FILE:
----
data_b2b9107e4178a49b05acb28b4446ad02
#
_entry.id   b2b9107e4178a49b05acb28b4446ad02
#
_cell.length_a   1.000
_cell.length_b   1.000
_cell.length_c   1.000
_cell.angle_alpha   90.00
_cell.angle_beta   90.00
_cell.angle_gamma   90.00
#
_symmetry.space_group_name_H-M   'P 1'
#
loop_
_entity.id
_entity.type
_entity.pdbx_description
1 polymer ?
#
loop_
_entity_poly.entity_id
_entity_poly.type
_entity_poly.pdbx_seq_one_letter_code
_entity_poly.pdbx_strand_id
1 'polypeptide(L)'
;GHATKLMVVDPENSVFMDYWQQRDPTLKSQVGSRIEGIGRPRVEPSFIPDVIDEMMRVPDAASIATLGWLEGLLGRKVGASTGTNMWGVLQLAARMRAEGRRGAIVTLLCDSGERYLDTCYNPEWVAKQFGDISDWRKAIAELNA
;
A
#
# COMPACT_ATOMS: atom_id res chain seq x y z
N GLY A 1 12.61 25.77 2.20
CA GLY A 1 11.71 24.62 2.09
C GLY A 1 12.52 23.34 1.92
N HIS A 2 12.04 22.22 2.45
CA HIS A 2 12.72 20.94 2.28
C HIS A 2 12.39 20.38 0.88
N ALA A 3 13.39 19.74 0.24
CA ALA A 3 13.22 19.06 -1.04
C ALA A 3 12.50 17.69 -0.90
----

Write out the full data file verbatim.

data_b2b9107e4178a49b05acb28b4446ad02
#
_entry.id   b2b9107e4178a49b05acb28b4446ad02
#
_cell.length_a   1.000
_cell.length_b   1.000
_cell.length_c   1.000
_cell.angle_alpha   90.00
_cell.angle_beta   90.00
_cell.angle_gamma   90.00
#
_symmetry.space_group_name_H-M   'P 1'
#
loop_
_entity.id
_entity.type
_entity.pdbx_description
1 polymer ?
#
loop_
_entity_poly.entity_id
_entity_poly.type
_entity_poly.pdbx_seq_one_letter_code
_entity_poly.pdbx_strand_id
1 'polypeptide(L)'
;GHATKLMVVDPENSVFMDYWQQRDPTLKSQVGSRIEGIGRPRVEPSFIPDVIDEMMRVPDAASIATLGWLEGLLGRKVGASTGTNMWGVLQLAARMRAEGRRGAIVTLLCDSGERYLDTCYNPEWVAKQFGDISDWRKAIAELNA
;
A
#
# COMPACT_ATOMS: atom_id res chain seq x y z
N GLY A 1 12.61 25.77 2.20
CA GLY A 1 11.71 24.62 2.09
C GLY A 1 12.52 23.34 1.92
N HIS A 2 12.04 22.22 2.45
CA HIS A 2 12.72 20.94 2.28
C HIS A 2 12.39 20.38 0.88
N ALA A 3 13.39 19.74 0.24
CA ALA A 3 13.22 19.06 -1.04
C ALA A 3 12.50 17.69 -0.90